Grammatical particle

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In grammar, a particle is a function word that does not belong to any of the inflected grammatical word classes (such as nouns, pronouns, verbs, or articles). It is a catch-all term for a heterogeneous set of words and terms that lack a precise lexical definition. It is mostly used for words that help to encode grammatical categories (such as negation, mood or case), or fillers or discourse markers that facilitate discourse such as well, ah, anyway, etc. Particles are uninflected.[1] In English, the infinitive marker to and the negator not are examples of words that are usually regarded as particles.

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Depending on its context, the meaning of the term may overlap with such notions as "morpheme", "marker", or even "adverb" as in phrasal verbs such as out as in get out. Under the strictest definition, which demands that a particle be an uninflected word, English deictics like this and that would not be classed as such (since they have plurals) and are therefore inflected, and neither would Romance articles (since they are inflected for number and gender).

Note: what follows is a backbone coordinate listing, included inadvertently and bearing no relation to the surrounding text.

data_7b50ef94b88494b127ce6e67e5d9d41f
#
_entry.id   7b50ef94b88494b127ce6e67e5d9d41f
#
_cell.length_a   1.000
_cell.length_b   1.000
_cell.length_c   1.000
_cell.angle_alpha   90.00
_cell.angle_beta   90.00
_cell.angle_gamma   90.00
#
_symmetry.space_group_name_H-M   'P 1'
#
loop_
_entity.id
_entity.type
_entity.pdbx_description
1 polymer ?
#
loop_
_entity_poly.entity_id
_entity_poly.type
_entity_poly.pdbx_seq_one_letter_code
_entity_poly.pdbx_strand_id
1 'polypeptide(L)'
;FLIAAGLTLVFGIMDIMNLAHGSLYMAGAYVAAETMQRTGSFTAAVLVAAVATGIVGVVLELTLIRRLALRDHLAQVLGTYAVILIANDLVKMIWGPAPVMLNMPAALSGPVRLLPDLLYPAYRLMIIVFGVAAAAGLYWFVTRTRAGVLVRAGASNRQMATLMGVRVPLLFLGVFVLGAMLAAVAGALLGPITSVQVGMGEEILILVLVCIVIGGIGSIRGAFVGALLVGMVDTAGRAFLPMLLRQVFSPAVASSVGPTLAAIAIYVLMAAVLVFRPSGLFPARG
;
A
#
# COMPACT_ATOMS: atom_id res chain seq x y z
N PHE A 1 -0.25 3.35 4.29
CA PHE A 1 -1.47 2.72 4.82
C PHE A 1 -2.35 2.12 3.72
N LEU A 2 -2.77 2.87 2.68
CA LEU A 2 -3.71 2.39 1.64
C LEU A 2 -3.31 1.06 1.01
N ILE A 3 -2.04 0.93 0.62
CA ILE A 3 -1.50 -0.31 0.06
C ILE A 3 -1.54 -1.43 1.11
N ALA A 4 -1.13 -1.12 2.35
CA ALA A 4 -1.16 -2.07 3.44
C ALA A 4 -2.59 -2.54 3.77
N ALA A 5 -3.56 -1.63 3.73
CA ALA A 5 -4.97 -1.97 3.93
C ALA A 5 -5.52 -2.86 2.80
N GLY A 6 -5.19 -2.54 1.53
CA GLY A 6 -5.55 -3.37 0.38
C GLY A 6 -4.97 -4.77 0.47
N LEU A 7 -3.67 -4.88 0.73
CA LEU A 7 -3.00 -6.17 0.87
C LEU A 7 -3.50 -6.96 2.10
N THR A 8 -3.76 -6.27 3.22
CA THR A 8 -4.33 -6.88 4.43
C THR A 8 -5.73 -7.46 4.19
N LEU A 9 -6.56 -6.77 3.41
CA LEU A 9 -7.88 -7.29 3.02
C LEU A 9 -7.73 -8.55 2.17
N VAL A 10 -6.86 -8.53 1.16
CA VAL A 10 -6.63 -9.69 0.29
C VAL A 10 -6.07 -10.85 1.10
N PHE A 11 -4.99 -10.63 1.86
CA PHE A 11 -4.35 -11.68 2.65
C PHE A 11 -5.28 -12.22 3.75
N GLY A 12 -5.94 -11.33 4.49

English

Articles, infinitival, prepositional, and adverbial particles

  • The definite article the (the indefinite article a or an cannot really be classed as uninflected, due to their inherently singular meaning disbarring them from plural usage)
  • the infinitive to, as in to walk
  • prepositions, such as over in I went over the hill
  • adverbs and adverbial portions of phrasal verbs, such as off in we put it off too long

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